Algae, insects and jellyfish could be key to ensuring food security


In a report entitled "Thinking about the future of food security", the FAO points out that the changes that have been made so far to increase food production and supply society "have seriously damaged the environment" due to pesticide contamination of the soil, deforestation and the depletion of water resourcesamong others.

Faced with this situation, it is urged that countries propose alternatives that allow the supply of healthy food, but respecting the environment, a situation that they want to respond to new technologies and alternative foodswhich after their increasing use must be studied and regulated with protocols.

The cultivation and consumption of algae, jellyfish and edible insects is a rising trend that is gaining interest for its "nutritional value and sustainability"in addition to reduced production costs, since, for example, algae do not need fertilizers or the cultivation of insects does not produce Greenhouse gases.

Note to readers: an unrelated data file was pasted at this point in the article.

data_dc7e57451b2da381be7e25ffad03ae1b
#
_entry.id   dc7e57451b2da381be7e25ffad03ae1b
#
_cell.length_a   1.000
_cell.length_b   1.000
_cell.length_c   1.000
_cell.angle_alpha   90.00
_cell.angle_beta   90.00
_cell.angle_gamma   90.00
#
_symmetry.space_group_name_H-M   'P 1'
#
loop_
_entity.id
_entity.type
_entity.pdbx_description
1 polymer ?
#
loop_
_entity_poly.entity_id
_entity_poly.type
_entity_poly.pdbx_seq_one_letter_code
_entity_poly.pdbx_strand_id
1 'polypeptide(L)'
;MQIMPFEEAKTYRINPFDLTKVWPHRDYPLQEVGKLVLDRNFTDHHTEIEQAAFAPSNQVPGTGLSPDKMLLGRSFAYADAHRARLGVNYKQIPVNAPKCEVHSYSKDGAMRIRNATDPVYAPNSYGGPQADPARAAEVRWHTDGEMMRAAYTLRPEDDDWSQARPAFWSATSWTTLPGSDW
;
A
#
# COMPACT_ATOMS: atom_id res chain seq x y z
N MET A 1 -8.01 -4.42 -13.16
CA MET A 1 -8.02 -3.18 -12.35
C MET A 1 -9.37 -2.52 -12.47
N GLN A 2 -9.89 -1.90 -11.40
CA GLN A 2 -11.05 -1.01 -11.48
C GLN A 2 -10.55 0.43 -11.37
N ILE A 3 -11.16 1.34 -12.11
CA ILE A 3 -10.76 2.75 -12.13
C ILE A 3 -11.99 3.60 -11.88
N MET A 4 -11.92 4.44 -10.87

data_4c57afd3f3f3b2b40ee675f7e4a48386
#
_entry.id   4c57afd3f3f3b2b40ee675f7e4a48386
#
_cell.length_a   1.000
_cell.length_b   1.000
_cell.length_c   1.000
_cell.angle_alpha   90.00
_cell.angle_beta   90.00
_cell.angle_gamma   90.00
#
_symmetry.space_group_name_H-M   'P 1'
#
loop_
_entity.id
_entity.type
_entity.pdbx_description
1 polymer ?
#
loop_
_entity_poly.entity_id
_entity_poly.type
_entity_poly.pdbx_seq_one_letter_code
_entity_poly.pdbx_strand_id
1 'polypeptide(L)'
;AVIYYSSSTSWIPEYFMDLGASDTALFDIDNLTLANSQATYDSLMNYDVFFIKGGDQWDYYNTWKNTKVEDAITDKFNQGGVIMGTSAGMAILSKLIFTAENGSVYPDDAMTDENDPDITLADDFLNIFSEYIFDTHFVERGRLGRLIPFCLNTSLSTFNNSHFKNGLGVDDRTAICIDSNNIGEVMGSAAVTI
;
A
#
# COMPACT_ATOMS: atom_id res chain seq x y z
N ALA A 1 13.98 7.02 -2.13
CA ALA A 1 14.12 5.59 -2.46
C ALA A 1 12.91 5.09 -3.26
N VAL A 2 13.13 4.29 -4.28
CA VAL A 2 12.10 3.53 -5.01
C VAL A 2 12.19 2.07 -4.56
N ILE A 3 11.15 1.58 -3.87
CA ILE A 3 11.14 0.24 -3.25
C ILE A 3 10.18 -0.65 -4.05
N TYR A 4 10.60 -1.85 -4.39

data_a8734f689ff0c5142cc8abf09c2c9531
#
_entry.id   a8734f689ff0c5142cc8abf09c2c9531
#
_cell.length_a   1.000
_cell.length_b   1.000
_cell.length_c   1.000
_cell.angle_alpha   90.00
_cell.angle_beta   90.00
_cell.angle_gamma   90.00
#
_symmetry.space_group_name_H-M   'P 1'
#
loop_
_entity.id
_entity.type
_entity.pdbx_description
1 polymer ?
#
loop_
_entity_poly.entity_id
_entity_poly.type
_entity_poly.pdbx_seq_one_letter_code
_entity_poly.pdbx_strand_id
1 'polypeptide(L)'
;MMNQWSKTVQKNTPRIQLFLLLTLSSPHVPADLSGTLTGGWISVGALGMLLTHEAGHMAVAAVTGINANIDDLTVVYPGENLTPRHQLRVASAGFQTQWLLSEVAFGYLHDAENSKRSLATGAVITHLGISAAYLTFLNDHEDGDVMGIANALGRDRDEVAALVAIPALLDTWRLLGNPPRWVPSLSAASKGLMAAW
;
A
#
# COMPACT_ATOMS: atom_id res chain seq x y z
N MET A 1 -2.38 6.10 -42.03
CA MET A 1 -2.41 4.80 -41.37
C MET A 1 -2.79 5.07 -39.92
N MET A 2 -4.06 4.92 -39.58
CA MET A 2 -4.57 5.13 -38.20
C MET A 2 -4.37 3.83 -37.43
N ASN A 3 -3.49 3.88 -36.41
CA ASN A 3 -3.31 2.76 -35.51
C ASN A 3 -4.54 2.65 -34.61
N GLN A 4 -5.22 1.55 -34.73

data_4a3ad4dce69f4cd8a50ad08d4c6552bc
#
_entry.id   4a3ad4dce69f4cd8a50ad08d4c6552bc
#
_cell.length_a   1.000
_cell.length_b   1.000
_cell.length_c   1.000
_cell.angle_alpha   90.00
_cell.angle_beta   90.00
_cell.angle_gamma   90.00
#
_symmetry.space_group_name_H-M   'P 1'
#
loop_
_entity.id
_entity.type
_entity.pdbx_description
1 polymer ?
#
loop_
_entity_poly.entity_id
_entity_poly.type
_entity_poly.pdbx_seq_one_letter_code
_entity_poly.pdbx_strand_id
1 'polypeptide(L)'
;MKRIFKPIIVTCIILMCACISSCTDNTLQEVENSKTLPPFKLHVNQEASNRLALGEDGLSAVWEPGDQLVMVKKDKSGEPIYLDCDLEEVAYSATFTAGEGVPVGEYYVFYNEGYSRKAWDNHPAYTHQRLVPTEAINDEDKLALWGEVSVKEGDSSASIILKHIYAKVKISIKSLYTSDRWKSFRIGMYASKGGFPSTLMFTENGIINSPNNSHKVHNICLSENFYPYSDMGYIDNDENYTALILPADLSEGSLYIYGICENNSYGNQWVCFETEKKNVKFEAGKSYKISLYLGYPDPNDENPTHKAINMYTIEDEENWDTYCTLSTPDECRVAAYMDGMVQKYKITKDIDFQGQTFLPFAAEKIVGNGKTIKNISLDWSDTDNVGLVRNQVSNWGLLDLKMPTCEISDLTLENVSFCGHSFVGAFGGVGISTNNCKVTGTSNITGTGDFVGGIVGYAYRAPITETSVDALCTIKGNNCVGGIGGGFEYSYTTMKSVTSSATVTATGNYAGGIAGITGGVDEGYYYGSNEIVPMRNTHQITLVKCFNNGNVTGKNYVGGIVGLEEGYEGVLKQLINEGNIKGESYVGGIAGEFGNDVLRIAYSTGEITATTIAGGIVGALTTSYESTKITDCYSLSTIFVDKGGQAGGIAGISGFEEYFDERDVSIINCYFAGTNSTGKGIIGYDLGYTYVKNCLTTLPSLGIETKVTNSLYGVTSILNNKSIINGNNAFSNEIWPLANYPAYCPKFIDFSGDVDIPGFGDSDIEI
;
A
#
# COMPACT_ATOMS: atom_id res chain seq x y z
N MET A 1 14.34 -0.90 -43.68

However, several scientific studies have shown that if they are not grown and preserved in regulated environments, these foods, which are already commonly consumed in regions such as Asia and Africa, They can be harmful to health because they contain bacteria or heavy metals.

Likewise, another upward trend is the vegan dietsincreasingly popular due to the greater awareness of the population of climate change and the conditions of animalspromoting vegetable alternatives such as oat or soy milk or meat substitutes made with legumes.

Despite its benefits, the report notes that "some plant-based beverages are not suitable substitutes for animal-derived dairy products due to their limited nutrient diversity"so its use in infants could be harmful to their health, among other observations.

Finally, the FAO explains that, given the alterations caused by climate change, technological and scientific innovations make it possible to adapt to the new panoramareduce costs and improve crop efficiency and make trade more efficient.

As examples, the organization presents 3D printing, which will allow "diversifying and personalizing food through the mixture of ingredients, probiotics and vitamins"sensors to monitor temperature and humidity during the production chain to ensure food safety or artificial intelligence.

"We are at a time when innovations are revolutionizing the food sector, so it is important that countries keep up with these advances and that FAO provides proactive advice on the application of science and innovation"assured the chief scientist of the organization, Ismahane Elouafi.



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